- The annual holiday parade begins 2 p.m. Monday at NW Sixth Street and Walker Avenue.
The Dr. Martin Luther King Jr. Holiday Coalition has never done quite as much outreach as it’s doing this year. The coalition is going the extra mile as it readies to celebrate four decades honoring the late civil rights icon with the theme “40 Years — Better Together.”
Anthony Sherrod, the group’s volunteer coordinator, has been reaching out to local businesses, news outlets and individuals to help spread the word, join in on this year’s events and learn about other events the coalition hosts throughout the year.
“It’s important to let people know how important this parade and making sure we’re getting the word out. It’s not just a parade; it’s a celebration of Martin Luther King,” Sherrod said. “We want to start having more events for young people so they can get involved and help out. A lot of people know about the parade, but they don’t know about other events we do like the prayer breakfast and fundraisers. Actually, this last December, we had a cigar night to celebrate and fundraise. … In April, we actually have an essay contest for high school students.”
—Anthony Sherrod tweet this
Events hosted by the coalition kick off Saturday and culminate in the annual parade Monday on Martin Luther King Jr. Day.
“My goal is for people to come to one of these events, they learn what we’re doing, they learn what the coalition is and they think, ‘I want to volunteer for the coalition next year’ or ‘I’ll come out just to support or buy a T-shirt,’” Sherrod said. “It’s about getting more people involved. That’s been my plan this year. What can we do to get the word out?”
Sherrod said he wanted to make this year’s events the biggest yet. He started buying digital ads, designed a T-shirt, secured sponsorship and generally promoted the coalition as much as he could.
“People have never seen ads before. We have all these things to celebrate Martin Luther King and help the community,” he said. “We have a job fair; a lot of people didn’t even know about the job fair we have on the same day. … It’s free, and we have companies there ready to hire people the same day. And everybody wants a job.”
The parade will be led by OKC sit-inners and Minutemen as its honorary marshals, with various organizations, businesses, individuals, high schools and college bands following behind. Various entities including the Oklahoma City Thunder sponsored this year’s events.
- Anthony Sherrod, volunteer coordinator for Dr. Martin Luther King Jr. Holiday Coalition, wants to get more people involved in celebrating the life and legacy of King.
“When people attend, they’ll see different cultures. We even have a group of huggers that actually walk the parade route, giving hugs,” Sherrod said. “It’s just about showing community affection. We all want community. We all have to be in it together. It’s about coming together and as a community saying, ‘What can we do to better our communities? How can we be more involved? How can younger and older crowds come together?’”
Sherrod said the emphasis on community and bringing people together is an important way to honor the legacy of King and what he envisioned.
“It’s very deep to me because what he did when he was living and the passion he had was trying to bring everybody together, working together for a common goal of less violence and making the world a better place,” he said. “That’s actually why I joined this coalition. I want to get the word out and say, ‘OK, there’s other ways to work together to address violence. … Let’s work together to make the community safer and get people to enjoy their communities.’”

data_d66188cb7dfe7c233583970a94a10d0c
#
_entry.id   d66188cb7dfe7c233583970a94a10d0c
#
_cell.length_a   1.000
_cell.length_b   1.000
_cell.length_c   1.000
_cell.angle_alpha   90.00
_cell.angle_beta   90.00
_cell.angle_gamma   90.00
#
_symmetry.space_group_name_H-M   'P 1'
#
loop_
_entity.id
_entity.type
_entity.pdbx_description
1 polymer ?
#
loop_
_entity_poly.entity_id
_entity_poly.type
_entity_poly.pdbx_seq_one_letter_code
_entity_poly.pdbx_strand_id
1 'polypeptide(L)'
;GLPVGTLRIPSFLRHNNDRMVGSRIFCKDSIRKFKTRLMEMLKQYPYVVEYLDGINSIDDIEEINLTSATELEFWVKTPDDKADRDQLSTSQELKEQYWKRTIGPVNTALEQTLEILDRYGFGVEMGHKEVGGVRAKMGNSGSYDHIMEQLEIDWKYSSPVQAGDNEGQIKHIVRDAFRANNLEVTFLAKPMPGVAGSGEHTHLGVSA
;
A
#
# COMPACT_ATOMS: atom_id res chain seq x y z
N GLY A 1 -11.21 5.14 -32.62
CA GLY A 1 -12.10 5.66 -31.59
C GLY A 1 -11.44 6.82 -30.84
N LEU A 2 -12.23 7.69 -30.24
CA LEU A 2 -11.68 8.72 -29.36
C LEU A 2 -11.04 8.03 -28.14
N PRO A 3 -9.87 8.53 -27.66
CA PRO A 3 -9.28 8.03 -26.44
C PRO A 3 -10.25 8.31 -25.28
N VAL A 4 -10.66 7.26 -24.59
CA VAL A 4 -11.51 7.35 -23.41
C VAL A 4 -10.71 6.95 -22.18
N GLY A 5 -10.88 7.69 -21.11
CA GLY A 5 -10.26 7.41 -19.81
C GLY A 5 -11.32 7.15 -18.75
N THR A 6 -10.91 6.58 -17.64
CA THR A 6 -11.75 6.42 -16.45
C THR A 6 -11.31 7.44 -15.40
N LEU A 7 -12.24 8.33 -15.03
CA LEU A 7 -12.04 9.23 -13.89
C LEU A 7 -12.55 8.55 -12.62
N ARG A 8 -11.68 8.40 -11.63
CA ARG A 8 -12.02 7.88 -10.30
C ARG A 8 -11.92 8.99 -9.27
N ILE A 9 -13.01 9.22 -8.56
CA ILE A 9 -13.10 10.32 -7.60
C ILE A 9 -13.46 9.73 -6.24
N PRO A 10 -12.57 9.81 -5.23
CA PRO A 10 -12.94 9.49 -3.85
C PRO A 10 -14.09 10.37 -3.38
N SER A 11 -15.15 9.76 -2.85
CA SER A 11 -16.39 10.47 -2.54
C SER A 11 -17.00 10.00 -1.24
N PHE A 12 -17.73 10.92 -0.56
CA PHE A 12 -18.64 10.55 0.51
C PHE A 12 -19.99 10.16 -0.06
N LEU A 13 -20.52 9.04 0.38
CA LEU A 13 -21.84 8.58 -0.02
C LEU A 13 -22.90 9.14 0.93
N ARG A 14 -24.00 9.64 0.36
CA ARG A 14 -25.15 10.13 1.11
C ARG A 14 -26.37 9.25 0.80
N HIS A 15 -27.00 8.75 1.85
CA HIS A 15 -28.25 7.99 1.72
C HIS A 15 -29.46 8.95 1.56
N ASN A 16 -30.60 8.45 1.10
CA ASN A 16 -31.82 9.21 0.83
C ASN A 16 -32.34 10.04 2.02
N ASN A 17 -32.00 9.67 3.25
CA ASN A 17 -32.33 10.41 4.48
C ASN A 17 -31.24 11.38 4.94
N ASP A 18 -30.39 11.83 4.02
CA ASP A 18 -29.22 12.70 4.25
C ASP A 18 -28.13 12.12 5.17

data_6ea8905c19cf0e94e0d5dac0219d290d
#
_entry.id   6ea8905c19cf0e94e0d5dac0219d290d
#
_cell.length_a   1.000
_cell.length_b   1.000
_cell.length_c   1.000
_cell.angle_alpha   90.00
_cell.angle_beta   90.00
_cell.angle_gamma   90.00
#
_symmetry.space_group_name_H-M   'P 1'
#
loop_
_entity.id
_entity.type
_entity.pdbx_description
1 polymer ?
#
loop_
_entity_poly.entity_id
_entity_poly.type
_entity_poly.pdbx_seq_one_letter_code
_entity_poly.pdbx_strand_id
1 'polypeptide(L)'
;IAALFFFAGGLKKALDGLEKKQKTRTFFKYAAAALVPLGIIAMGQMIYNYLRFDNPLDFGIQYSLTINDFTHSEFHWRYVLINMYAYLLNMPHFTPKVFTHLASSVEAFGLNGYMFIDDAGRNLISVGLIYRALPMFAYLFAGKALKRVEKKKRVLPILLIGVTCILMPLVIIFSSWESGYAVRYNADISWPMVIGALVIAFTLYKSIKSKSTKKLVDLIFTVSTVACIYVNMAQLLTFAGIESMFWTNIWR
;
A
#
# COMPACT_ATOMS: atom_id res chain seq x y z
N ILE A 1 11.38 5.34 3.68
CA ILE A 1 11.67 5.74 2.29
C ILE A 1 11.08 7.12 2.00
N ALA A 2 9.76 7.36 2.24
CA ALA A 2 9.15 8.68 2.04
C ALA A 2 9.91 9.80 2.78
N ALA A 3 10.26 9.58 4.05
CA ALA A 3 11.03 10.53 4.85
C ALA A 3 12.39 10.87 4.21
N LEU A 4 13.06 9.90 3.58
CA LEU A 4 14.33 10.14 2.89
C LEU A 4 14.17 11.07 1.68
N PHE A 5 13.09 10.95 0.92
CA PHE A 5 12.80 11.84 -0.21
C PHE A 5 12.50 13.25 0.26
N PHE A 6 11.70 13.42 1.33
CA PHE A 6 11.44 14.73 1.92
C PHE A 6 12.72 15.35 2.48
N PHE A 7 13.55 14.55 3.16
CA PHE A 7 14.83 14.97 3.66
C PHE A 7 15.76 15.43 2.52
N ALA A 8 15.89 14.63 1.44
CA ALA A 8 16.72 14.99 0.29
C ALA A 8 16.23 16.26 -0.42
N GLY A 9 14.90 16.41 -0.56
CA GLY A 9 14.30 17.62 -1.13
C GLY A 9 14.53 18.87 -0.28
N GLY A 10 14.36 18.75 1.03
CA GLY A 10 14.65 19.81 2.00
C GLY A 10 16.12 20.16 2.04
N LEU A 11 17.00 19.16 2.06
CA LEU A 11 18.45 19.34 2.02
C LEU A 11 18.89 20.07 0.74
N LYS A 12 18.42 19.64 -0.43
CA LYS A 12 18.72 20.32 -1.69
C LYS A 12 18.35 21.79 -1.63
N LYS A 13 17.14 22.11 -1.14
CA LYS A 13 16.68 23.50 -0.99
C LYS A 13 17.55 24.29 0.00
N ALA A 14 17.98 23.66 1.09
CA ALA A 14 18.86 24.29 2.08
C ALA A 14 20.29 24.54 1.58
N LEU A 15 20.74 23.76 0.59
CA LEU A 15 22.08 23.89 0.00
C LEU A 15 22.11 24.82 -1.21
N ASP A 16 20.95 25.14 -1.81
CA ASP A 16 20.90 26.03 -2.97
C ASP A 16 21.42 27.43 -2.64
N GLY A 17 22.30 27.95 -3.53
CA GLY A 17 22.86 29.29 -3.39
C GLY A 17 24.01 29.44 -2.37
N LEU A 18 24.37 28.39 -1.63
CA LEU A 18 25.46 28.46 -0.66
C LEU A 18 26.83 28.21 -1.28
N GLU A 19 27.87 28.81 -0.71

During the most recent city council meeting, councilwoman Nikki Nice talked about the connection King had with Oklahoma City and civil rights leader Clara Luper. She encouraged people to attend and honor the memory and legacy of King.
“I just ask that we remember and commemorate the legacy of Dr. King, who during his lifetime came to Oklahoma City not once but twice because of the important things that were happening here. One of the main reasons is because those things were spearheaded by the late Clara Luper and the children in the movement that was happening here in Oklahoma City, and the first was because he was being courted … to be the pastor of Calvary Baptist Church when he was told he was too young,” she said. “As we know, he went on to do some other and better and greater things for our city, our state, our nation and our world.”
40th Annual Dr. Martin Luther King Jr. Celebration
6 p.m. Saturday
Tabernacle Baptist Church
1829 NE 36th St.
BLAC, Inc Presents: The Spoken Word — Community or Chaos: Are We There Yet?
7 p.m. Saturday
The Auditorium at The Douglass
600 N. High St.
Annual MLK Celebration Program
3 p.m. Sunday
Saint John Missionary Baptist Church
5700 N. Kelly Ave.
Annual Cross-Cultural Program
6 p.m. Sunday
Temple B’nai Israel
4901 N. Pennsylvania Ave.
7 a.m. Monday
Sheraton Midwest City Hotel at Reed Conference Center
5750 Will Rogers Road, Midwest City
MLK Coalition Job Fair
9 a.m. Monday
Douglass High School
900 N. Martin Luther King Ave.
Opening Ceremony and Silent March
9 a.m. Monday
Starting at Freedom Center
2609 N. Martin Luther King Ave.
Annual Bell Ringing Ceremony
11 a.m. Monday
Oklahoma History Center
800 Nazih Zuhdi Drive
Annual MLK Program with Panel Discussion
12:10 p.m. Monday
St. Paul’s Cathedral
127 NW Seventh St.
Annual Holiday Parade
2 p.m. Monday
From NW Sixth Street and Walker Avenue to Reno Avenue and Walker Avenue